Japan filed a diplomatic protest with China after it said four China Coast Guard vessels entered the territorial waters of the disputed Senkaku/Diaoyu Islands in the East China Sea. According to the Japan Coast Guard, the Chinese vessels entered the territorial sea of the dispute islands at 10 a.m. on Sunday, leaving after two hours.
The incident continues a year of intensified Chinese naval and coast guard incursions into disputed waters in the East China Sea. Earlier this summer, a Chinese Navy frigate entered the territorial sea of the Senkaku Islands for the first time since 2004. Later in the summer, seven China Coast Guard vessels accompanied approximately 230 Chinese fishing trawlers in disputed waters around the islands.
Japan has also protested China’s activation of a series of gas exploration platforms on Beijing’s side of an equidistance line in the East China Sea; Tokyo alleges that the Chinese rigs violate a 2008 bilateral agreement on joint resource development in the East China Sea. Japan also said it spotted radar equipment on one gas exploration platform earlier this summer.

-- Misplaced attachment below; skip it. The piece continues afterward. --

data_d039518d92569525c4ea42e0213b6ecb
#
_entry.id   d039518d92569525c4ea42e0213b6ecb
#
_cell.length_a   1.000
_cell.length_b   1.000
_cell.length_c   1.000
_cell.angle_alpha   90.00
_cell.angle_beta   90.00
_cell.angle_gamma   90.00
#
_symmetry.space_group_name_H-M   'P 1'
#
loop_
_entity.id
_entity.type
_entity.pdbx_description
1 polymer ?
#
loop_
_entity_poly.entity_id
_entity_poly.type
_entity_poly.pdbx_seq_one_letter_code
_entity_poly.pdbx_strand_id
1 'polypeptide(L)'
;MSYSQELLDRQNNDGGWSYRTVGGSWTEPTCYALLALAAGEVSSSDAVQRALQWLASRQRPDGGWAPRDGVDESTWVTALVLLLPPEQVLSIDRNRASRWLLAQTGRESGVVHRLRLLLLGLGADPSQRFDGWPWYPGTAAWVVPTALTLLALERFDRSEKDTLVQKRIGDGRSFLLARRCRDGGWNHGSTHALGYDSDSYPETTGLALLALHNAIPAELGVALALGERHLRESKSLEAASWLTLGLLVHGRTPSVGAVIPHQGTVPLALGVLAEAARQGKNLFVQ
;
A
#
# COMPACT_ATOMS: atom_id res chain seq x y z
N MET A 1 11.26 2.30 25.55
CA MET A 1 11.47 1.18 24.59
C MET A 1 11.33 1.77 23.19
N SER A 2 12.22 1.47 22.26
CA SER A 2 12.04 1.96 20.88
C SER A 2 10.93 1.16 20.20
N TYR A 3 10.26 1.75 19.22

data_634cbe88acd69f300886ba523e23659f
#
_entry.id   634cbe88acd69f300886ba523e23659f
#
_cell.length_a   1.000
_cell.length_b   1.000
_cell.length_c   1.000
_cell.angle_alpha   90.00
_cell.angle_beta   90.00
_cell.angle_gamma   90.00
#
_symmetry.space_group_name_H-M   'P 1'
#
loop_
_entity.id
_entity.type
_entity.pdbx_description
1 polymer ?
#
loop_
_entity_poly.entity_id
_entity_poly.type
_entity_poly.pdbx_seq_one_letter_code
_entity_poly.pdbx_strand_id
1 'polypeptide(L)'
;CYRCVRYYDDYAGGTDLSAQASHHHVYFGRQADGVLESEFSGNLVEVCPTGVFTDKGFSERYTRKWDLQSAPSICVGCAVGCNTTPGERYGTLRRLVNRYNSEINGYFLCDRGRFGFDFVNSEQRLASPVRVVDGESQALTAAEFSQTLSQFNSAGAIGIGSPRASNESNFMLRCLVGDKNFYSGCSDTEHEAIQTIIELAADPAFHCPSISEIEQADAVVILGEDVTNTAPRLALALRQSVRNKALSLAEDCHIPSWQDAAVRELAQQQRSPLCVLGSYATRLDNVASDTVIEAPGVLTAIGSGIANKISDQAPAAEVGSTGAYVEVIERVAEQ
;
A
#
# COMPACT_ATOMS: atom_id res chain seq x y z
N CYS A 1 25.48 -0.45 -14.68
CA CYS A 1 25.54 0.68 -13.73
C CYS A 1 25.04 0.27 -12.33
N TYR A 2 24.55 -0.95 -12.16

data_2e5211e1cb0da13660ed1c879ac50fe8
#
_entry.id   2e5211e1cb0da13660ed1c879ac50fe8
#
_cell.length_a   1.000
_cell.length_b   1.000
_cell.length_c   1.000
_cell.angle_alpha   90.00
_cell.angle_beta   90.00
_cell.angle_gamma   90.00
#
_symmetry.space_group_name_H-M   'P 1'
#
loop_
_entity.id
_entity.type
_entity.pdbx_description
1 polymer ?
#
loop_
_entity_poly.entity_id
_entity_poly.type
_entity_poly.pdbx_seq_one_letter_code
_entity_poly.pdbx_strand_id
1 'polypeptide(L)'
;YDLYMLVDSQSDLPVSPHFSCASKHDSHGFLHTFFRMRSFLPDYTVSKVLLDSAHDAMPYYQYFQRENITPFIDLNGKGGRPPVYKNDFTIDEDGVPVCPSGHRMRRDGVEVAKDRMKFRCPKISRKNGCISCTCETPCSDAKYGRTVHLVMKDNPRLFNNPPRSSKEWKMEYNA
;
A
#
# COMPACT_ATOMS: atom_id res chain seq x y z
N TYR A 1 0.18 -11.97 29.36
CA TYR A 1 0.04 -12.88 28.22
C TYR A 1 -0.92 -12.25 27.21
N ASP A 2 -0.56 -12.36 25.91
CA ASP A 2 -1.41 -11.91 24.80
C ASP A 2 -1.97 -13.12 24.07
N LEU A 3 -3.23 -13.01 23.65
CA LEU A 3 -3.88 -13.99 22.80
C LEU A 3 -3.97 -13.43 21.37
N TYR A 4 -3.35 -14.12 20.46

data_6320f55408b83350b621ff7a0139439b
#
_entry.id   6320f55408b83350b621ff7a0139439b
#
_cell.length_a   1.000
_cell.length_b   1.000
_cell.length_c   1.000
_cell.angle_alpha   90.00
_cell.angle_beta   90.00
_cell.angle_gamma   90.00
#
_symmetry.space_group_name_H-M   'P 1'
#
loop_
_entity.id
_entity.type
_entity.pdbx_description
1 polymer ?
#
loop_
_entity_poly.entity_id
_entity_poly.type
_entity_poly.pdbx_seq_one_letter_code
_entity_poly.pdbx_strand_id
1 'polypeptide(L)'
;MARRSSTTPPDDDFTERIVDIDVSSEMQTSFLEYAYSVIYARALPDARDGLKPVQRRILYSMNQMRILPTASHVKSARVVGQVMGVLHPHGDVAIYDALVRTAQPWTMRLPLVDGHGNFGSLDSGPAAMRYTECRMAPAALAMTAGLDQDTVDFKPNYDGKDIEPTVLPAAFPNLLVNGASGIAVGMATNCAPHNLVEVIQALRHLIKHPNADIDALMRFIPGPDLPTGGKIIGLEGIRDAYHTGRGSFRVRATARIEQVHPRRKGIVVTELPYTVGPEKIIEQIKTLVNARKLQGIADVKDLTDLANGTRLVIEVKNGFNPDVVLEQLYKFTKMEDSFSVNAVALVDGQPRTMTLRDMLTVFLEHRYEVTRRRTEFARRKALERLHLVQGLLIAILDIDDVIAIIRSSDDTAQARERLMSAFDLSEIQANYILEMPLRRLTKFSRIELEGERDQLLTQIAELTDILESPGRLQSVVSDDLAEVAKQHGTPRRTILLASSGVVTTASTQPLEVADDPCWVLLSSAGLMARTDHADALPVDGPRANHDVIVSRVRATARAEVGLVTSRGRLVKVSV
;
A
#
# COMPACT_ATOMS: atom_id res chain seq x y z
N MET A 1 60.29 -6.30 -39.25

According to AFP, Tokyo’s diplomatic protest on Sunday marks the 32nd such protest after 31 days of separate intrusions by Chinese vessels in the East China Sea this year.
The intensification of Chinese intrusions in the East China Sea this summer roughly corresponds to a decrease in tensions in the South China Sea, where China is embroiled in entitlement and territorial disputes with five claimants, including Vietnam, the Philippines, Brunei, Malaysia, and Taiwan, and one non-claimant, Indonesia.
Tensions between China and the Philippines, in particular, have ebbed after bilateral engagement between the two sides under new Philippine President Rodrigo Duterte.
Tensions between Japan and China in the East China Sea intensified after Tokyo decided to nationalize the Senkaku Islands in 2012, to prevent their sale to Shintaro Ishihara, the nationalistic former governor of Tokyo.
In 2013, China declared an air defense identification zone over much of the East China Sea, drawing sharp protest from Japan, the United States, and other regional states.